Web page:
Rosenbush continues to advance Holocaust awareness
Published 12:00 am Tuesday, April 13, 2004
Six million Jewish people died during World War II in one group’s attempt to cleanse itself of a race of people thought to be inferior. This cleansing became one of the single worst events in the history of the human race. Simply put… The Holocaust.
Bert J. Rosenbush Jr., of Demopolis, is the last Jewish person in the City of Demopolis, but this hasn’t stopped him from making people aware of the millions of deaths that came from those German Concentration Camps. April 18 of every year is considered Holocaust Martyrs’ and Heroes’ Remembrance Day or simply known as Yom HaShoah.
Shoah is Hebrew for destruction, which is another word for the Holocaust. In the Demopolis Public Library, there is a window in the front of the building that has three panels of photos and maps of the camps and the numbers of victims from the surrounding countries. In the middle is a yellow Star of David (The Jews were made to wear this symbol during WWII) and a single red rose in a vase.
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With the help of his wife, Mary Louise, and Kathy Patterson, he was able to build this display to help honor the memory of his fallen people.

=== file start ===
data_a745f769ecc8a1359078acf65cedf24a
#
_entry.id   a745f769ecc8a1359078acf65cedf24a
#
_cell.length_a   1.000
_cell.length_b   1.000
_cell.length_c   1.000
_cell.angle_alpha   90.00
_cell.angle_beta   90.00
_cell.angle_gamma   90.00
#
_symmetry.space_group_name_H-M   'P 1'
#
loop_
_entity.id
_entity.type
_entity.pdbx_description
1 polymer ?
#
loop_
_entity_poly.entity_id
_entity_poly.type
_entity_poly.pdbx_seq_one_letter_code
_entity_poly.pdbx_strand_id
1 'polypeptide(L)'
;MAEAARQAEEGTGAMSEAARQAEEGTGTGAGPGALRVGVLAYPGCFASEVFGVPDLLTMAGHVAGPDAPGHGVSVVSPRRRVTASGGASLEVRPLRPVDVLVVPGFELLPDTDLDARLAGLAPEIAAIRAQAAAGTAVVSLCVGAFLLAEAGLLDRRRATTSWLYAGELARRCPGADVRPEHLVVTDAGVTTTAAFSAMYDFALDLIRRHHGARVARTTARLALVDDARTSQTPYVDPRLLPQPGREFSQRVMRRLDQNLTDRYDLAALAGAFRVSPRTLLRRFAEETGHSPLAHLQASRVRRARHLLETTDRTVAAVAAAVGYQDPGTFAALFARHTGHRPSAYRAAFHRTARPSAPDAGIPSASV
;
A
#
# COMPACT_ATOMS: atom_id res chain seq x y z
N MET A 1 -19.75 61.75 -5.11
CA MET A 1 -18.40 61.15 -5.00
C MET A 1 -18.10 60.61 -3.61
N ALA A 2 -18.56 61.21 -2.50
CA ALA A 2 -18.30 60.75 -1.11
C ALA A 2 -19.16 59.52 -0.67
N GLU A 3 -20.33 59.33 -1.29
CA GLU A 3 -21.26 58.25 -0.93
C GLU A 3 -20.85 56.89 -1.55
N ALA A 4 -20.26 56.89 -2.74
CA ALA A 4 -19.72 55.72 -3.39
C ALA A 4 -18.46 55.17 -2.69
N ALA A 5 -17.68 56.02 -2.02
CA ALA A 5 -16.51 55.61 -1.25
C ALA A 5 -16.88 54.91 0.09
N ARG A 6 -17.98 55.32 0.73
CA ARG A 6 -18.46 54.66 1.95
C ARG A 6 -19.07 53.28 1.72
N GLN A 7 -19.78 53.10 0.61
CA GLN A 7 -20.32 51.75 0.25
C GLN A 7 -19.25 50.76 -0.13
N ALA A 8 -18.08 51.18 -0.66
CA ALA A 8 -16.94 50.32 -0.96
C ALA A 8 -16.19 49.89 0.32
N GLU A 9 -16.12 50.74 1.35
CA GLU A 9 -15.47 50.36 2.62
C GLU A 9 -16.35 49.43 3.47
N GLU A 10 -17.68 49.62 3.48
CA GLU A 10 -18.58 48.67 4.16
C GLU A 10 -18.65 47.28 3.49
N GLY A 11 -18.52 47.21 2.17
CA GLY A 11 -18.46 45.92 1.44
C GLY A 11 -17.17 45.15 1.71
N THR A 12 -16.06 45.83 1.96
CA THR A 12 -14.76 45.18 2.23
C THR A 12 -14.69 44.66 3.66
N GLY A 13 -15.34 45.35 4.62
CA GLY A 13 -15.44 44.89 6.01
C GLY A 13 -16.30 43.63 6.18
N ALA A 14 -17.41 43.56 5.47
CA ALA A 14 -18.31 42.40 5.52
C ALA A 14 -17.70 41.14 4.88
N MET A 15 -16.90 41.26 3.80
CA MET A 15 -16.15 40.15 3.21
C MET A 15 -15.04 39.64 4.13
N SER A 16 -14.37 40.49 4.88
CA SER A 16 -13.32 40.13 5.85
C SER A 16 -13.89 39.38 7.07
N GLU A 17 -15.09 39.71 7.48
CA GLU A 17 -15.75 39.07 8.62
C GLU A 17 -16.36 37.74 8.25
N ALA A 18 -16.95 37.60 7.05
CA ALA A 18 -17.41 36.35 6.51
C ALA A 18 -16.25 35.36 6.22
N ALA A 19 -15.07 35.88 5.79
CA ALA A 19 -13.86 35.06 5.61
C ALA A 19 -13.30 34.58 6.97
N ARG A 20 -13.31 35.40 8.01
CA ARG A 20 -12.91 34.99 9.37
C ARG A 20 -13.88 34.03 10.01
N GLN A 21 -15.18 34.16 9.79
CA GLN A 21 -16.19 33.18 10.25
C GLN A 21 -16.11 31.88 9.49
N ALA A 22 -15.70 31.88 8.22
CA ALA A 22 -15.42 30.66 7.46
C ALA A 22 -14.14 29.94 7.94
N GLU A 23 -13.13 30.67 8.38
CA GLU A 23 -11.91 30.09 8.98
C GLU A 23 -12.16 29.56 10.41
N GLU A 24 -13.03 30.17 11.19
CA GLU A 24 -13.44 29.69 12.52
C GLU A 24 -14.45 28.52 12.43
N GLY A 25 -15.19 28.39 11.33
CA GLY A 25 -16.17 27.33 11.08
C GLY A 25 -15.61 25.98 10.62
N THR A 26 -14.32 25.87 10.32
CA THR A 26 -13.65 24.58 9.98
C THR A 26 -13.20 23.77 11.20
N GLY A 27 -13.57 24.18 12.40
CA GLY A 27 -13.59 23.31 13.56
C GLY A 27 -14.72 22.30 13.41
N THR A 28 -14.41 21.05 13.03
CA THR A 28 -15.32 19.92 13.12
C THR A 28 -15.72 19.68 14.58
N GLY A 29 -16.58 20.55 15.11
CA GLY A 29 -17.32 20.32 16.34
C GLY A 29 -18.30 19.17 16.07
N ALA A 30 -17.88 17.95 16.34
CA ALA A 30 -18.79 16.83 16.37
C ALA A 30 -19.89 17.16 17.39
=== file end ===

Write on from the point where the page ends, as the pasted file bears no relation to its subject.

“I’ve been doing this for years, but this is the first time I’ve gotten the media involved,” Rosebush said.
When asked why he wanted to build this display, he said he wanted to make sure that the people didn’t forget that these horrible deaths happened. He said his grandfather came from Germany and was glad that he came to America when he did because he would have ended up in one of the camps.
He said that he was a charter member of the National Holocaust Museum in Washington D.C.
“I haven’t gone to the museum yet, but I planning on going next month,” Rosenbush said.
In Israel, a siren sounds during the morning stopping all activities and people stand in honor of those who died. Many Jewish people light six candles during this day of remembrance to honor the six million Holocaust victims.